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Dan Webster reviews "Guardians of the Galaxy Vol. 3"


With a few exceptions, the first film in a franchise is typically the best. Case in point: 2014’s Guardians of the Galaxy. Written and directed by James Gunn, that film—which introduced us to an eclectic band of superheroes, based on an evolving series of Marvel Comics characters—was a hit both with moviegoers and critics.

As Los Angeles Times critic Kenneth Turan wrote at the time: “Blessed with a loose, anarchic B-picture soul that encourages you to enjoy yourself even when you're not quite sure what's going on, the scruffy Guardians is irreverent in a way that can bring the first Star Wars to mind.”

Turan’s description is right on, capturing the sense of fun that Gunn was determined to convey, from the free use of 1980s tunes that Chris Pratt’s character Peter Quill was obsessed with to the clever quips delivered by the likes of Bradley Cooper’s Rocket Raccoon and the clueless-if-truthful reactions of Dave Bautista’s Drax the Destroyer.

Guardians of the Galaxy proved so popular, in fact, that Marvel Studios couldn’t resist hiring Gunn to produce two sequels, Vol. 2 in 2017 and now Guardians of the Galaxy Vol. 3. As usually happens, though, what at first seemed fresh and funny gradually turned more serious—as if being serious was the only way such a franchise would be taken, well, seriously.

So, following the exploits of Vol. 2, which had Quill (aka Star-Lord) discovering his origins, the Guardians became part of the Avengers team (in 2018’s Avengers: Infinity War) in an effort to thwart the alien warlord Thanos’ plan to destroy half of all life in the universe. In the struggle, Thanos sacrificed Gamora—Quill’s lover, played by Zoe Saldana—to achieve his ends.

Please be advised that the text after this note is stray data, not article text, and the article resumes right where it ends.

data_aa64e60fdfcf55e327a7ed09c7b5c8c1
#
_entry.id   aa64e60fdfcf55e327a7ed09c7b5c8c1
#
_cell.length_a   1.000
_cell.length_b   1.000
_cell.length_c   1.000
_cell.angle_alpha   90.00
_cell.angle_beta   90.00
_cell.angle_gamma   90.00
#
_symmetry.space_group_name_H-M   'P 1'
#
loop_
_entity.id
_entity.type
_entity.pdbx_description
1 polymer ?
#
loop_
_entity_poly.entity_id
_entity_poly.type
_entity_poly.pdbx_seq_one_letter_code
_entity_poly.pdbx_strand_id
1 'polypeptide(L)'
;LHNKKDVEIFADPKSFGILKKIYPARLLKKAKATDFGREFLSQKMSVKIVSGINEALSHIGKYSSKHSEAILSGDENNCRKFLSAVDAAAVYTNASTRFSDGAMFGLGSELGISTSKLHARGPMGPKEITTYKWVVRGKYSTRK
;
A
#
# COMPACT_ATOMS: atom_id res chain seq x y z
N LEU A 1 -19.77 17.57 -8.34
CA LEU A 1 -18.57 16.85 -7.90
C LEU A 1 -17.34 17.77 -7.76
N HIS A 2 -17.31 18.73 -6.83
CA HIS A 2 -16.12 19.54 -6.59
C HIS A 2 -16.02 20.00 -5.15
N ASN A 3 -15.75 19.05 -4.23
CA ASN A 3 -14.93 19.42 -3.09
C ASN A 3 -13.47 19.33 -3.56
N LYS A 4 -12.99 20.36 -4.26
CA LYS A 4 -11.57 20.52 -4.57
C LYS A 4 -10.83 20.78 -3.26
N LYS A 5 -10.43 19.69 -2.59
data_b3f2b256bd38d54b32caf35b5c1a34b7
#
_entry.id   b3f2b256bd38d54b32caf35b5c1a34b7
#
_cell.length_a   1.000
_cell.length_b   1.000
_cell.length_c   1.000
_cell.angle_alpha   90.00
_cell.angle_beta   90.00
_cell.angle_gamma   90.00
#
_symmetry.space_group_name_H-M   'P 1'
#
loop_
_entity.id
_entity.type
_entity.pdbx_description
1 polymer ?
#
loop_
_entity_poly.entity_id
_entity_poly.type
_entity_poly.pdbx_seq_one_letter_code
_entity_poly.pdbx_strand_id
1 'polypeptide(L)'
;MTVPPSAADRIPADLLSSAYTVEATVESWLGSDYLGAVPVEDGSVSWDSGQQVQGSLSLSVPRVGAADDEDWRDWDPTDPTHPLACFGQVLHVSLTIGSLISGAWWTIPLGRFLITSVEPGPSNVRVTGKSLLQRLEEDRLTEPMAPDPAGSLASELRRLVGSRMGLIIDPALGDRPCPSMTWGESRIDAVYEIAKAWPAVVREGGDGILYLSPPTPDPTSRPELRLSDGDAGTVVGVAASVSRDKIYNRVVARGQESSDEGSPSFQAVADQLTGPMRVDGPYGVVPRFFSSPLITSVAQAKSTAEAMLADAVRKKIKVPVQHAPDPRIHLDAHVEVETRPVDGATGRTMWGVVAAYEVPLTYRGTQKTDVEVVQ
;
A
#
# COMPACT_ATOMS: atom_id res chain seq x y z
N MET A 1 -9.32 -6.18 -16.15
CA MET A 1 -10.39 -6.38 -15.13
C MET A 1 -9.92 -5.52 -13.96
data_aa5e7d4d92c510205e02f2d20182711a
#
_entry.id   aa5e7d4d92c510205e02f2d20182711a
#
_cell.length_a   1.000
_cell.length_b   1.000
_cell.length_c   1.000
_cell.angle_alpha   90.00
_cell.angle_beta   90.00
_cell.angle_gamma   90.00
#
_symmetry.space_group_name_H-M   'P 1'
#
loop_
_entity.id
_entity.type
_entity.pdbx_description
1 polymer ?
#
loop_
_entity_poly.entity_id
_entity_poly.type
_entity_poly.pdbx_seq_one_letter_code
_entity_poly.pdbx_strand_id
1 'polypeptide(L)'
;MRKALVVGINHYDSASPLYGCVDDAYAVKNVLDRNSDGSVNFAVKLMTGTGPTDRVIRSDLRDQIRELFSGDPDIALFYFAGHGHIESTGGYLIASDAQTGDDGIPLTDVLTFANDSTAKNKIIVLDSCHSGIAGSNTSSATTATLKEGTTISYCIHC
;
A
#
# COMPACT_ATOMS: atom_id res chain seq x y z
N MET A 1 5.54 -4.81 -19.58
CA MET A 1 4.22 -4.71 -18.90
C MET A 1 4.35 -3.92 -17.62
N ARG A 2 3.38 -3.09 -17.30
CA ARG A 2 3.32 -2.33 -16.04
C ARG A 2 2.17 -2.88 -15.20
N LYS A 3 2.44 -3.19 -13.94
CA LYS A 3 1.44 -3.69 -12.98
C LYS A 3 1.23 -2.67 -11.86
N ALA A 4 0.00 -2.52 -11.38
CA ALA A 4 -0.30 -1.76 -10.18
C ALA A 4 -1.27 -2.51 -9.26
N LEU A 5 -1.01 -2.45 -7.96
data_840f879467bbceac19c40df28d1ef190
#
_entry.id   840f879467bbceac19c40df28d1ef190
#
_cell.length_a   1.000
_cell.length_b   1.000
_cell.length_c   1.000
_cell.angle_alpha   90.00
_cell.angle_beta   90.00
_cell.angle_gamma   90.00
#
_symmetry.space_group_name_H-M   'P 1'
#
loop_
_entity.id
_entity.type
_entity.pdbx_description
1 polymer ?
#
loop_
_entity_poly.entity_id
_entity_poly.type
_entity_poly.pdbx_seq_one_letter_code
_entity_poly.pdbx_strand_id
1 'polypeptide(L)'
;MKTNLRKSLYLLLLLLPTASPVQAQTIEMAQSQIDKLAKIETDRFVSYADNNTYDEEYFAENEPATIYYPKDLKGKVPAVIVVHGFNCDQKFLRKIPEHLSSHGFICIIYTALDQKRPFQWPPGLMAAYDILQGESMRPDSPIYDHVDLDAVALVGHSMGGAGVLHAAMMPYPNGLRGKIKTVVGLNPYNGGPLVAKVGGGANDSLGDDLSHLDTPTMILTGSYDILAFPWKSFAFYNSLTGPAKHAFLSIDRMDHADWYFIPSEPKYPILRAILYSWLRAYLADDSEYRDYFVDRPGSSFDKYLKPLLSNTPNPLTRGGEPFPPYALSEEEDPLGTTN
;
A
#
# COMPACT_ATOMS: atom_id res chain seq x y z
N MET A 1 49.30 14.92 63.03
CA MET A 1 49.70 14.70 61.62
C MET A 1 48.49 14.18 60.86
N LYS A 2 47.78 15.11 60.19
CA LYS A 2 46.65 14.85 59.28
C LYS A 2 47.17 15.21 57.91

Thanos, of course, received his comeuppance in 2019’s The Avengers: Endgame. But as Guardians of the Galaxy Vol. 3 opens, we see the team—now living in their headquarters of Knowhere, spelled "K-N-O-W-H-E-R-E" for reasons that relate to the various complex gestations of the Marvel Comics universe—and employed here by Gunn as just another example of his clever sense of wordplay.

And by living, I don’t mean to say that the Guardians are thriving. Certainly Quill isn’t. All these years later he’s still grieving the loss of Gamora. Suddenly, though, things get even worse when the powerful entity Adam Warlock (played by Will Poulter) attacks, intent on returning Rocket to his creator, the High Evolutionary (played by the Nigerian-British actor Chukwudi Iwuji).

Though Warlock’s efforts are thwarted, Rocket is seriously wounded. And the only way to save him is to retrieve a code from Orgocorp, the maniacal High Evolutionary’s bioengineering company that keeps records of all his experiments—said experiments, Rocket being one, intended to create what the High Evolutionary considers a perfect race of beings.

So, two plotlines then open. In one, the Guardians travel to Orgocorp and eventually are forced to face Rocket’s creator. In the other, a comatose Rocket relives his past through dreams—a past so troubled that he has kept it buried from even his closest friends.

If none of this feels like a laugh-fest, you would be correct. We’ve come a long way from the 1960s when the television version of Batman was nothing but a joke, through Tim Burton’s 1989 darker revamping of the character starring Michael Keaton to the new century’s remaking of everything Avengers-related. For while the jokes still remain, they feel less and less germane to the larger storyline—which is mostly a classic study of good versus evil.

So, amid all the state-of-the-art computer graphics, the various secondary characters suddenly getting more exposure (Cosmo the talking Space Dog, for instance) and the obligatory violence, the jokes come few and far between. They seem far less important than the numerous references to other plotlines for potential future projects (one perhaps involving even Sylvester Stallone).

All of this will delight some Marvel fans, especially those familiar with the Marvel Universe Wiki, while leaving others wanting. As for the rest of us, well, the explosions are loud and the music is cool. When it comes to the superhero movies of today, especially the sequels, that’s about as good as it gets.

For Spokane Public Radio, I’m Dan Webster.


Movies 101 host Dan Webster writes about movies and more for

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